To bag your own average life expectancy for the year you intend to retire:
Clickety-click on the ONS’ latest Past and projected data from the period and cohort life tables.2
- We want the ‘Expectation of life’ datasets.
- Choose your region: England, Scotland, Wales, or Northern Ireland.
- Set your level of optimism – the datasets include projections of future life expectancy gains. Go with the principal projection if you like consensus, but high and low life expectancy projections are available to suit your mood. High life means future advances are unexpectedly strong, not “pick this dataset if you like champagne and sports cars.”
You’ll now be staring into a spreadsheet. What a way to spend your remaining life expectancy.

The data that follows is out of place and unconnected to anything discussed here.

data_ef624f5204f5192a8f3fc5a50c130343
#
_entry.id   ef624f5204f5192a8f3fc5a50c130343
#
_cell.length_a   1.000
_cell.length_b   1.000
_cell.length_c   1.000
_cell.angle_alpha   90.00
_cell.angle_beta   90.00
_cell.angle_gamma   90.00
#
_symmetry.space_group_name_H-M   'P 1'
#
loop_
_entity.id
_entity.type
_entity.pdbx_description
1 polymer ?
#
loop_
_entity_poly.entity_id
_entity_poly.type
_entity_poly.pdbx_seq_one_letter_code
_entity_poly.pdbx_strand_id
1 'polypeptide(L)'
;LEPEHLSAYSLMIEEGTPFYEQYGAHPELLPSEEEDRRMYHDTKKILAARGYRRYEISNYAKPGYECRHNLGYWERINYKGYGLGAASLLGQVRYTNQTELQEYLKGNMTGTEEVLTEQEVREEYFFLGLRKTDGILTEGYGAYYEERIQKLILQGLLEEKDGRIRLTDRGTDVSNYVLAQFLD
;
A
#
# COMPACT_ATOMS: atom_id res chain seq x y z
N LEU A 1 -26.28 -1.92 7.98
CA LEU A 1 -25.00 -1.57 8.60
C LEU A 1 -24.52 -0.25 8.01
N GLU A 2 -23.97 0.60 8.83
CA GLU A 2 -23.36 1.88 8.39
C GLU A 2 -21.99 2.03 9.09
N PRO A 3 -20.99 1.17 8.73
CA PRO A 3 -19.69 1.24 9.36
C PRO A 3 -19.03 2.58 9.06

- Males Cohort ex tab
- Females Cohort ex tab
Ignore the Period tabs.
- Pick the year you’d like to retire. I choose 2023.
- Cross-reference that column with the age you’ll be in that year – see the ‘Attained age (years)’ column on the left-hand side of the spreadsheet. In 2023 I’ll be 52.
- The number at the intersection is your average remaining life expectancy at that age.
If you get lost, the ‘Interpreting the tables’ tab on the spreadsheet will guide you home. Read the ‘Cohort tables’ section of the explainer.
What’s another year?
My year group (or cohort) will have 34 years left on average at age 52, according to the Expectation of life, principal projection, England.
That makes my average life expectancy 86, if I can hang on until 2023. I gained another year! I’ll therefore stick with my initial plan of assuming I could still be going like a Duracell bunny at 99. If you’re younger or intend to retire later then you’ll probably get a more meaningful result.
I could push my 10% cut-off to age 100, but this kind of fiddling around the edges runs into the illusion of precision. The risks you take in retirement are not managed by decimal points.
The main thing is to use cohort life tables and not period life tables for your personal estimates.